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Opinion: Joining the Forces of Rebellion

Opinion: Joining the Forces of Rebellion
Tue, 9/4/2012 - by Carl Gibson

Photo: DaSilvaFoto. A TransCanada Keystone XL pipeyard in Polk County, Texas, August 28.

They want us segregated by ideological labels - Democrat vs. Republican, Occupy vs. Tea Party, Liberal vs. Conservative, Red vs. Blue. What they don’t want is for all of us to disregard those arbitrary labels and start talking to each other about how bad the aforementioned groups have all been extorting us to keep their power. They don’t want us mingling. They don’t want us organizing. That would be a power they couldn’t crush.

The most recent demonstration of that power happened on August 28, when far-left Occupiers concerned about the environment linked arms with far-right Tea Partiers concerned with property rights to totally shut down the first day of construction of the Keystone XL pipeline in Livingston, Texas, the heart of American oil country. The media all but ignored it in favor of diverting all attention to the RNC in Tampa, where a major political party's leaders endorsed a platform full of sexist, bigoted, class-biased bile that nobody should feel comfortable saying in a 21st-century society, and got all the cameras they could ever want.

The corporatocracy, or the system of corporations, the media they’ve bought and the successful political campaigns they’ve financed, saw the rise of the Occupy movement as their first big test. The media learned how to marginalize and mock a movement consisting of massive numbers of diverse groups of people when it was no longer possible to ignore them. Conservative messaging guru Frank Luntz taught politicians how to say “I get it” when confronted by constituents who confronted them with Occupy’s unifying 99% message. Corporations even learned to co-opt the language of a populist movement, and make revolution into a trendy concept they could then use to make money.

After a few months of taking blow after blow, the corporatocracy eventually adapted and grew more resilient, like a mutating virus. The camps were violently evicted by the cops, Occupy lost their permanent organizing spaces, the media declared the movement's death, and all of America’s power brokers collectively wiped sweat from their brow, heaved a huge sigh of relief and continued their class war unabated. They don’t mind if we’re still pissed off, just as long as its with each other instead of at them. They’ll show the 99% fighting with each other all day.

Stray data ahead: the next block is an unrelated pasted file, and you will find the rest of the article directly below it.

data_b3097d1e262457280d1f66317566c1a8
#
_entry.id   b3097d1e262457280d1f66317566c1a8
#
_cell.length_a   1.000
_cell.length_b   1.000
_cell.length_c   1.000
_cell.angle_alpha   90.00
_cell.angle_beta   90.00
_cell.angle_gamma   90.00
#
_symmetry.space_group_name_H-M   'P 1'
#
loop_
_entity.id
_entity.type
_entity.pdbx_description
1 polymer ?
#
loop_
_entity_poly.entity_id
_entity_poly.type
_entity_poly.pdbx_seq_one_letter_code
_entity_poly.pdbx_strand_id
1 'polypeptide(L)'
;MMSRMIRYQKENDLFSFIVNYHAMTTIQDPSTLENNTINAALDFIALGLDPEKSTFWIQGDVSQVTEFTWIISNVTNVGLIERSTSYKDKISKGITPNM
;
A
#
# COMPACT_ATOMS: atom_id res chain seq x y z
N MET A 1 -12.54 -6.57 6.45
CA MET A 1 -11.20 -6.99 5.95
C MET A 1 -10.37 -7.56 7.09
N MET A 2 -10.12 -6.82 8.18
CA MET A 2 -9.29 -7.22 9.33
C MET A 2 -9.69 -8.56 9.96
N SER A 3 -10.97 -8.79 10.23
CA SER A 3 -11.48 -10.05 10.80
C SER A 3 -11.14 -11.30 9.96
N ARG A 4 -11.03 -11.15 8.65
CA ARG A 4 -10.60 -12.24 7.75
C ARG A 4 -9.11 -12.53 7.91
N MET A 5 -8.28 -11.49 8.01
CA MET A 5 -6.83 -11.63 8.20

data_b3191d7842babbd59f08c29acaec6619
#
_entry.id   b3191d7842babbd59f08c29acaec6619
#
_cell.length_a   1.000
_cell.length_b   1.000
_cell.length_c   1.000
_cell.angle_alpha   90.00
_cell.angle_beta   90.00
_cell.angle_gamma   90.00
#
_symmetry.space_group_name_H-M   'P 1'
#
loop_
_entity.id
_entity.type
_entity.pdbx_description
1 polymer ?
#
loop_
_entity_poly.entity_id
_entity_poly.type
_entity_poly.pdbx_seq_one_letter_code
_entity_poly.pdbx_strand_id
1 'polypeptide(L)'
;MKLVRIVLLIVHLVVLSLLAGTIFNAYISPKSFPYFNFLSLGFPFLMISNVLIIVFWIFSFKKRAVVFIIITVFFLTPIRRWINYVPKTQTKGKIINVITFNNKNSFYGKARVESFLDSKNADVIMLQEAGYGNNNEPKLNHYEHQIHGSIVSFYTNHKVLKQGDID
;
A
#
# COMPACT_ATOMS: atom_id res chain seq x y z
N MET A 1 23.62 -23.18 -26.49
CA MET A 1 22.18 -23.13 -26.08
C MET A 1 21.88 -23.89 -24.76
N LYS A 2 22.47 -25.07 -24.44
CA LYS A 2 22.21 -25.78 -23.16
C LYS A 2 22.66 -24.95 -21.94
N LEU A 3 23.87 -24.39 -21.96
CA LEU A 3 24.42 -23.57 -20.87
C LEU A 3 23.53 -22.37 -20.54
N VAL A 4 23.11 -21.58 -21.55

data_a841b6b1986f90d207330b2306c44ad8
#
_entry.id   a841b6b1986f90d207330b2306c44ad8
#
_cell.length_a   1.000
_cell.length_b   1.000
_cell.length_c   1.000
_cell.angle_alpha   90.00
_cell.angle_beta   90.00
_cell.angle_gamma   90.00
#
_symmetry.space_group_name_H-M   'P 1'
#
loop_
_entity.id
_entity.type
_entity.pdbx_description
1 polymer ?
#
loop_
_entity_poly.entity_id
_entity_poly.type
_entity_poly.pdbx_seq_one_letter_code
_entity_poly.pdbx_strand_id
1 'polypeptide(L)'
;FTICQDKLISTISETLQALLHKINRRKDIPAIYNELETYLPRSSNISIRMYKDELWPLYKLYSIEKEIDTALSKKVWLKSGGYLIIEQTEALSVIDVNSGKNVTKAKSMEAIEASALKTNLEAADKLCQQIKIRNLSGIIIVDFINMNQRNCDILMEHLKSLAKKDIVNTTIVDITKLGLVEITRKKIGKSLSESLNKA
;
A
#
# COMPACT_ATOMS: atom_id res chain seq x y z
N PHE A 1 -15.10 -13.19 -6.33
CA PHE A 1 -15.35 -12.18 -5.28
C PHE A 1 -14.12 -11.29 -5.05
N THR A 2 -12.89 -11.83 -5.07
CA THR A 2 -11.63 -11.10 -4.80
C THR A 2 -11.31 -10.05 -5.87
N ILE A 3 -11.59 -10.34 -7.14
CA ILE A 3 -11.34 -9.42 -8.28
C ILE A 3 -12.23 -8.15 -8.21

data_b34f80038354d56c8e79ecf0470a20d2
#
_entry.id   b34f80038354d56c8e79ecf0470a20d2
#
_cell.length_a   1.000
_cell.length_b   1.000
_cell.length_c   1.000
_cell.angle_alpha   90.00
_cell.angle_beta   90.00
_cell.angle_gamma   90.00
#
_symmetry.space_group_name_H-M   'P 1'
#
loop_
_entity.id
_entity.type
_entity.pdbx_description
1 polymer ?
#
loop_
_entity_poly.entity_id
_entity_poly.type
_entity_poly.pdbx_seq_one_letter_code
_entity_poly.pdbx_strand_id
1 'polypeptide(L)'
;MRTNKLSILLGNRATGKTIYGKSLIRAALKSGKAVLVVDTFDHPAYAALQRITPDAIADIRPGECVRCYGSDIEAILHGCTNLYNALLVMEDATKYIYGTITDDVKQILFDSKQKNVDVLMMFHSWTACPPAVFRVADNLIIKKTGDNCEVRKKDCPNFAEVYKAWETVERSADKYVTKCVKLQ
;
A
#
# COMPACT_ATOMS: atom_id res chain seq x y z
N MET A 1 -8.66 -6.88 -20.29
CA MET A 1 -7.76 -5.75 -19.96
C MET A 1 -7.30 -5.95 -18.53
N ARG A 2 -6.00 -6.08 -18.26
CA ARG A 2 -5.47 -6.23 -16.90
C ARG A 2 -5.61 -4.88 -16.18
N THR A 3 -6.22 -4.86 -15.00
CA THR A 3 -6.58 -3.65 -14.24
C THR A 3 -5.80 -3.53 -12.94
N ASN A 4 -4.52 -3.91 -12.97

The Louisville Courier-Journal, owned by the Gannett Corporation, which owns major metropolitcan newspapers all over the country, reported on a Tea Party rally with Senators Mitch McConnell and Rand Paul. The event drew protesters, and the last third of their video focuses on heated words between Occupy and Tea Party protesters. During one part of the argument, a Tea Partier insinuates an Occupier isn’t paying taxes. The Occupier replied,

Occupier: “I’m paying mine!” Tea Partier: “How much?” Occupier: “It doesn’t matter, we’re all equal!” Tea Partier: “No we’re not.”

Occupy’s biggest challenge, aside from bringing down the corporatocracy, is to convince the Tea Party that they’re also the 99 percent, that the system is screwing them just as bad as its screwing us, that their politicians only care about bringing more profits to the corporations who spent money to put them there. 2012, a year where a presidential election is polarizing us more than ever before, is the year to do it.

Imagine if every Occupier reading this found someone who affiliated with the Tea Party, got them away from a political rally and away from other Occupiers and Tea Partiers, and had a one-on-one conversation where you talked about life, instead of politics. I bet more often than not, these folks are working longer hours for less benefits than ever before, at possibly even two or even three jobs. Like us, they’re constantly living one paycheck away from eviction, or foreclosure, or default, or repossession. They’re probably fretting about how much their child’s college education is going to cost, or how they’ll ever be able to afford decent health care when they get older, and fretting over their dwindling retirement savings, assuming they had any to save in the first place. You may blame big corporations. They may blame big government. But you would both likely agree that it’s a bad thing for big corporations to buy politicians of either party and put them in office to do their bidding at the expense of the rest of us.

I bet that nine times out of ten, we’ll have more in common with Tea Partiers than the corporatocracy wants us to think. They know how to crack down on camps and label us all into neat little groups. They know how to get us to have counterproductive and childish fights with one another in front of a news camera. But they don’t know how to handle Occupy joining forces with the Tea Party. That’s exactly what the corporatocracy doesn’t want.

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